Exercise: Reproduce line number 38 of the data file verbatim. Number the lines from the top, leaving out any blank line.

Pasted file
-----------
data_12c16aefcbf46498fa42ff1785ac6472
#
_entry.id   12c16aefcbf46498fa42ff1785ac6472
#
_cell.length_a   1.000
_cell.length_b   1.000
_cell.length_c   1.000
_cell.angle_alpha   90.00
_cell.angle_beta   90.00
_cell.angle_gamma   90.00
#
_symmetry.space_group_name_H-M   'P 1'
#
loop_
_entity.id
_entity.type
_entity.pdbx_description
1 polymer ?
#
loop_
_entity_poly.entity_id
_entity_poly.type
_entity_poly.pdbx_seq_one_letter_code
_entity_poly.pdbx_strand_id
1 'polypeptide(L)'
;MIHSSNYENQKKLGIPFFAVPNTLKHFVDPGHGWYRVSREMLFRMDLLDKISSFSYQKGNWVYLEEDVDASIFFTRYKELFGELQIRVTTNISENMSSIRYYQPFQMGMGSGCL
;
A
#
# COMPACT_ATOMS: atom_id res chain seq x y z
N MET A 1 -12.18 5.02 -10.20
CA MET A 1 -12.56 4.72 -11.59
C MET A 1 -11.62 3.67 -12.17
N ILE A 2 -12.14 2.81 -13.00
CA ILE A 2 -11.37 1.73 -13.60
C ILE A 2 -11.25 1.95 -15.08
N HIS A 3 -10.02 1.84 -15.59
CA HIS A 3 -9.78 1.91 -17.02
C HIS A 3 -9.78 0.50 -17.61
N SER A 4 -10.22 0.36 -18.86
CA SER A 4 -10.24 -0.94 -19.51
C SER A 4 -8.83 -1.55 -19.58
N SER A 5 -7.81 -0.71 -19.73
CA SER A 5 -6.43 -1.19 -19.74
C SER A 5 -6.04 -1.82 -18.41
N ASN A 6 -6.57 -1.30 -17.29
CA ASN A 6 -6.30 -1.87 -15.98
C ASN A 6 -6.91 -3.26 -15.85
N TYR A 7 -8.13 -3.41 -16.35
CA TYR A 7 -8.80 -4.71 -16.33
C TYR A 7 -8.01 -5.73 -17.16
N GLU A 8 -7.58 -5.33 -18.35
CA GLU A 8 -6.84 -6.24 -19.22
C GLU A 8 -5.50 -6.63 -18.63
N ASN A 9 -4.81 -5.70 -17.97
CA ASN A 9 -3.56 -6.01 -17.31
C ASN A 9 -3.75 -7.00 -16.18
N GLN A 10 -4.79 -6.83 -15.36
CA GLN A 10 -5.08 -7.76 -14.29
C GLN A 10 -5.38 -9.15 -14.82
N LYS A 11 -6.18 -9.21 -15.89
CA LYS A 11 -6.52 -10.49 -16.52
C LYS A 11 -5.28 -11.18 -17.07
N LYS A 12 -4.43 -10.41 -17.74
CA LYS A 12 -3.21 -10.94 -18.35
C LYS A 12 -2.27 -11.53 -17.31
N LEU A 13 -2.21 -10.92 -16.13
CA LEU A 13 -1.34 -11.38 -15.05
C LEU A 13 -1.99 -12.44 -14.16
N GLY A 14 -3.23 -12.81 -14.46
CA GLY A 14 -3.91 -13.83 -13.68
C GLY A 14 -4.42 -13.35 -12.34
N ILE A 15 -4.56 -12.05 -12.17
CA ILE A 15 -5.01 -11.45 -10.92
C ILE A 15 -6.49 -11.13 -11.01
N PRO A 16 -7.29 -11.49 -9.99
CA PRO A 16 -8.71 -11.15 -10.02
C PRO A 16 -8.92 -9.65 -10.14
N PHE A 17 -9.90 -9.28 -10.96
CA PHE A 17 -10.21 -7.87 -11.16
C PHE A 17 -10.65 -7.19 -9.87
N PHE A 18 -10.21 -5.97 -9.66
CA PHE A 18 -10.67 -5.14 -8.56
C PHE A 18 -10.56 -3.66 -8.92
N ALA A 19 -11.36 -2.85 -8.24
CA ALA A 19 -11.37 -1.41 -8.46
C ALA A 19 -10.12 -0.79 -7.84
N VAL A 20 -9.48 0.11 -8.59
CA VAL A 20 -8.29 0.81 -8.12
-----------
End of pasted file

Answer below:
CA HIS A 3 -9.78 1.91 -17.02